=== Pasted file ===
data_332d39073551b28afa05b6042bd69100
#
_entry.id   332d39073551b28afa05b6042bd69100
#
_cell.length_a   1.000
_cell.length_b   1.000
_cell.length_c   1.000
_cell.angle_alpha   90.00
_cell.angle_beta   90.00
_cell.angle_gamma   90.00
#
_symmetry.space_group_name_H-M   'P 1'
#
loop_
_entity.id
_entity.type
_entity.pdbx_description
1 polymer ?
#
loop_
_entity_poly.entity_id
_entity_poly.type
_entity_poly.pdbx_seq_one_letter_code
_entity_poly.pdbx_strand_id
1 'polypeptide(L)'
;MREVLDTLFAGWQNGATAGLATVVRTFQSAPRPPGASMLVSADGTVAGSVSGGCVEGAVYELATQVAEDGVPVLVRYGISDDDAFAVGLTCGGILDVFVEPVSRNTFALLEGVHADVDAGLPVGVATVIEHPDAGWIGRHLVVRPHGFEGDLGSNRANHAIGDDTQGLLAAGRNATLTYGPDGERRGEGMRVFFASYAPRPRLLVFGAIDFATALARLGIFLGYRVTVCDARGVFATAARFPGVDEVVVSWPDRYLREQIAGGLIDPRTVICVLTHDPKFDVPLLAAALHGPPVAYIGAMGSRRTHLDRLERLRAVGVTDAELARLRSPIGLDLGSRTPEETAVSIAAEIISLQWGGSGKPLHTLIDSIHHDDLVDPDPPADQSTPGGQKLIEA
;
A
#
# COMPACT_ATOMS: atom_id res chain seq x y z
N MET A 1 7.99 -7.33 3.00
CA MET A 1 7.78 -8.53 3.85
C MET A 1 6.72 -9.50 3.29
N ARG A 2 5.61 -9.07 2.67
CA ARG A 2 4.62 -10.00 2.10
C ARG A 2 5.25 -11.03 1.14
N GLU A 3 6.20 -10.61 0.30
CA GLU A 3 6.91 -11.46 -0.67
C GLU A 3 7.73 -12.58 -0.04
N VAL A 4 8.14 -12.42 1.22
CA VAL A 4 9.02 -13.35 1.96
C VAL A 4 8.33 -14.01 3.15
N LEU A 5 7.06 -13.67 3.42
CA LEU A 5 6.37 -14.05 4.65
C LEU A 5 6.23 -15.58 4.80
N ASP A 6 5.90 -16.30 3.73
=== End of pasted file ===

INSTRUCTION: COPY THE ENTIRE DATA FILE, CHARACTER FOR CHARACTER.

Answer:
data_332d39073551b28afa05b6042bd69100
#
_entry.id   332d39073551b28afa05b6042bd69100
#
_cell.length_a   1.000
_cell.length_b   1.000
_cell.length_c   1.000
_cell.angle_alpha   90.00
_cell.angle_beta   90.00
_cell.angle_gamma   90.00
#
_symmetry.space_group_name_H-M   'P 1'
#
loop_
_entity.id
_entity.type
_entity.pdbx_description
1 polymer ?
#
loop_
_entity_poly.entity_id
_entity_poly.type
_entity_poly.pdbx_seq_one_letter_code
_entity_poly.pdbx_strand_id
1 'polypeptide(L)'
;MREVLDTLFAGWQNGATAGLATVVRTFQSAPRPPGASMLVSADGTVAGSVSGGCVEGAVYELATQVAEDGVPVLVRYGISDDDAFAVGLTCGGILDVFVEPVSRNTFALLEGVHADVDAGLPVGVATVIEHPDAGWIGRHLVVRPHGFEGDLGSNRANHAIGDDTQGLLAAGRNATLTYGPDGERRGEGMRVFFASYAPRPRLLVFGAIDFATALARLGIFLGYRVTVCDARGVFATAARFPGVDEVVVSWPDRYLREQIAGGLIDPRTVICVLTHDPKFDVPLLAAALHGPPVAYIGAMGSRRTHLDRLERLRAVGVTDAELARLRSPIGLDLGSRTPEETAVSIAAEIISLQWGGSGKPLHTLIDSIHHDDLVDPDPPADQSTPGGQKLIEA
;
A
#
# COMPACT_ATOMS: atom_id res chain seq x y z
N MET A 1 7.99 -7.33 3.00
CA MET A 1 7.78 -8.53 3.85
C MET A 1 6.72 -9.50 3.29
N ARG A 2 5.61 -9.07 2.67
CA ARG A 2 4.62 -10.00 2.10
C ARG A 2 5.25 -11.03 1.14
N GLU A 3 6.20 -10.61 0.30
CA GLU A 3 6.91 -11.46 -0.67
C GLU A 3 7.73 -12.58 -0.04
N VAL A 4 8.14 -12.42 1.22
CA VAL A 4 9.02 -13.35 1.96
C VAL A 4 8.33 -14.01 3.15
N LEU A 5 7.06 -13.67 3.42
CA LEU A 5 6.37 -14.05 4.65
C LEU A 5 6.23 -15.58 4.80
N ASP A 6 5.90 -16.30 3.73